The controversial bat bridges on the A11 have come under fire from Liz Truss in her new book... but the former prime minister appears to have misunderstood their purpose.

The South West Norfolk MP fires broadsides at many institutions in her newly released memoir Ten Years to Save the West, chronicling her brief Downing Street tenure.

But, along with criticising the Treasury and the Bank of England over their actions during her ill-fated 49 days as prime minister - during which she unveiled a tax-cutting policy agenda which tanked the pound - she finds room to slam six bat bridges installed when the A11 was dualled.

Eastern Daily Press: One of the bat bridges on the A11One of the bat bridges on the A11 (Image: © Archant Norfolk 2014)

Those £350,000 bridges - made of wire mesh strung high over the carriageway between two poles - were intended to replace removed hedgerows and trees.

The idea was bats could use them as a reference point for sonar, so they could avoid the road while flying.

Eastern Daily Press: A barbastelle batA barbastelle bat (Image: C. Packman)

But Ms Truss appears to believe the bats were supposed to climb over the bridges.

She wrote: "One of my campaigns as a constituency MP was a major expansion of the A11, which got built in 2015.

"The project had been hugely delayed and the price massively hiked by all the environmental objections and works.

"In particular, the builders had been forced to install ‘bat bridges’ so bats could travel safely across the road. Needless to say, no bat has ever been seen on these bridges. Anyway, bats fly!

"When [then prime minister] David Cameron came to see the new road being built, he bemoaned all the nonsense that had led to increased costs. It was just another example of how no one – not even the prime minister – could stop the environmental juggernaut."

Eastern Daily Press: David CameronDavid Cameron


While Ms Truss may have misunderstood how the bridges were supposed to work, research has shown they are not fulfilling their intended purpose.

A study by the University of Leeds revealed most bats 'used' the bridges at unsafe heights - within five metres of the road and lower than had been hoped.

Gareth Dalglish, director of nature recovery at Norfolk Wildlife Trust, said Ms Truss was wrong to pin the blame on the "environmental juggernaut", adding that organisations warned there was a lack of evidence the bridges would work.

He said: "The A11 travels through internationally important sites for wildlife, which the UK government has a legal duty to protect.

"The bat bridges that Liz Truss said builders were 'forced' to use were suggested by the Highways Agency (as they were at that time), who were developing the road. This is despite environmental bodies warning there was no evidence that they work.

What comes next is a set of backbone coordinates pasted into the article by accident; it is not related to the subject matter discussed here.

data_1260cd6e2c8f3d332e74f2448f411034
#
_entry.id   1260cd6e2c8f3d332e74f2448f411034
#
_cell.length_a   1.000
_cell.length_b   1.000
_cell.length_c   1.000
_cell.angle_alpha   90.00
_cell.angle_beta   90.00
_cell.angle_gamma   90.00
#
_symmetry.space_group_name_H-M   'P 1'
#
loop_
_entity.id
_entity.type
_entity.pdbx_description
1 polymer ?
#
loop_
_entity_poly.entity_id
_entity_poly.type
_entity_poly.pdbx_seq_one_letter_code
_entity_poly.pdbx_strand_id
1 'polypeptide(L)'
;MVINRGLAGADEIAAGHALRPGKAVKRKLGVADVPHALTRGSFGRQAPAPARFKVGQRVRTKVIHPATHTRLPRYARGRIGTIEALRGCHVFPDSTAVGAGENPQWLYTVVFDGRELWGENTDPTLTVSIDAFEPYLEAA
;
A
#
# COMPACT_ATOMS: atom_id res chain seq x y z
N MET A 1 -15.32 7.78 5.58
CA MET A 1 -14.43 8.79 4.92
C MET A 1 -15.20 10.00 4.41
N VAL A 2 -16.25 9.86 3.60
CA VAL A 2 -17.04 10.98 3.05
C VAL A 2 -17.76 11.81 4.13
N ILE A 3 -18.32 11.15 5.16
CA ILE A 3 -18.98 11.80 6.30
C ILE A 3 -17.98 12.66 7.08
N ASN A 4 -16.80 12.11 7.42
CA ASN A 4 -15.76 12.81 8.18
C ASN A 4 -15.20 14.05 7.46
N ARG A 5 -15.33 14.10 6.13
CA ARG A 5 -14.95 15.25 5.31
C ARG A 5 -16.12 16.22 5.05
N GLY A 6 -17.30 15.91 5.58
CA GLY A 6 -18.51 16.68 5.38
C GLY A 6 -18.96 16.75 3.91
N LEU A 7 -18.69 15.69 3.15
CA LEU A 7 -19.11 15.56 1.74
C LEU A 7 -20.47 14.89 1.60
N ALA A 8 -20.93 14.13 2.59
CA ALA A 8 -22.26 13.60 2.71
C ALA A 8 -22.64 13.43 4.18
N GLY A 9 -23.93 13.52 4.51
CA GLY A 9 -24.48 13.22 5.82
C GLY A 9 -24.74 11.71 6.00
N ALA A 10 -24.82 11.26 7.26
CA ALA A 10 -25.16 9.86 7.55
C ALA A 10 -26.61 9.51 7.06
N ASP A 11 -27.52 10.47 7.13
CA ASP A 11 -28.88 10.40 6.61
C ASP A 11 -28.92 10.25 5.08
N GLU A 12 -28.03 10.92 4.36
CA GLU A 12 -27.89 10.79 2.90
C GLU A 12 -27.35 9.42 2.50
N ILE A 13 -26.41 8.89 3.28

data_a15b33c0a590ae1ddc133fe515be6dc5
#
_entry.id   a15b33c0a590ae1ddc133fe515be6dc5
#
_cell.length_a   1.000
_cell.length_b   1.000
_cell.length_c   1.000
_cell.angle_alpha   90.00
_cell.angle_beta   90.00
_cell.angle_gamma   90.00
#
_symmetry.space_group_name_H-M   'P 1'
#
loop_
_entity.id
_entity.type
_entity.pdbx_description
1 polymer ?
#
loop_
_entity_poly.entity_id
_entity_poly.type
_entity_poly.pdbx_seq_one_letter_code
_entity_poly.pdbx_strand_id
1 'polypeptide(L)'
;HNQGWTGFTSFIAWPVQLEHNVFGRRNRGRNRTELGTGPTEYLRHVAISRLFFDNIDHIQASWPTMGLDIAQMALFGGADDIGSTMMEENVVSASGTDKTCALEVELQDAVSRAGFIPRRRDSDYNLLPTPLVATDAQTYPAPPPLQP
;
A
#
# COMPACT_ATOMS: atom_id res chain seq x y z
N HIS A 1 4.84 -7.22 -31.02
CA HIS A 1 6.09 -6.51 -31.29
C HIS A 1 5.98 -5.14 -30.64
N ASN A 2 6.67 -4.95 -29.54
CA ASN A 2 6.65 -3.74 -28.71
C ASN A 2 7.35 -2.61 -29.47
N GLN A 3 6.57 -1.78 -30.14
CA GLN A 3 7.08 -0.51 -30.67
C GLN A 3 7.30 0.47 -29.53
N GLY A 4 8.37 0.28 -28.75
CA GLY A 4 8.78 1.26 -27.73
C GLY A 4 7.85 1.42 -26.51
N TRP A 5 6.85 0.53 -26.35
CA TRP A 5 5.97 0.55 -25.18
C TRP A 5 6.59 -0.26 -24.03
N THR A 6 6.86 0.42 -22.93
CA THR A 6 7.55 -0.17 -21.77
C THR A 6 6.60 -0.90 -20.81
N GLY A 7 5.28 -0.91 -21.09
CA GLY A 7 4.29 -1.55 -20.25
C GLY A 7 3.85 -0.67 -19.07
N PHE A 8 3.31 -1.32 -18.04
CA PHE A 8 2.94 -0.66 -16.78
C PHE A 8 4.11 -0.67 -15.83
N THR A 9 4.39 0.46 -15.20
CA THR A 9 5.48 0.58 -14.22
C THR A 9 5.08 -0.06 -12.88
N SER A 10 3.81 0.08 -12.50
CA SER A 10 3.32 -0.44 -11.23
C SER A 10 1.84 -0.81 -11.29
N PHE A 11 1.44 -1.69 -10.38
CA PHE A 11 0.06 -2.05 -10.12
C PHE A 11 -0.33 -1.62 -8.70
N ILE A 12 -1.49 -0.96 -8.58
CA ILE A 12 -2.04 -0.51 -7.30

"Norfolk Wildlife Trust has always had concerns about the effectiveness of the bat bridges used on the A11 and subsequent research has proved our concerns valid.

"Evidence now shows these bridges have not protected bats living along the route of the NDR, and nor will they protect the rare bats found on the route of the proposed Norwich Western Link.

"Different species have different habitat requirements and bats can't simply 'fly away' as that habitat they need might not exist in other places."



Ms Truss is currently involved in a new dispute over bats and roads.

She was one of the Norfolk Conservative MPs to write to environment secretary Steve Barclay urging him to intervene over guidance regarding barbastelle bats from government advisors Natural England.

Eastern Daily Press: Steve BarclaySteve Barclay

The guidance is Natural England's view on whether barbastelle bats have "favourable conservation status" - the minimum threshold at which the species is thriving in England and is expected to continue to thrive.

Natural England - an organisation Ms Truss has said she would like to be abolished - says there are not enough bats nationally to grant favourable conservation status and that there is "no known mitigation or compensation" for loss of barbastelle roosting habitat in the short to medium term.

Eastern Daily Press: A visualisation of the Norwich Western LinkA visualisation of the Norwich Western Link (Image: Newsquest)

Leaders at Norfolk County Council say that threatens the chances of the £274m Norwich Western Link, which would connect the Northern Distributor Road to the A47 west of the city, being built.

County Hall officers believe the new guidance means they will not be granted an environmental licence.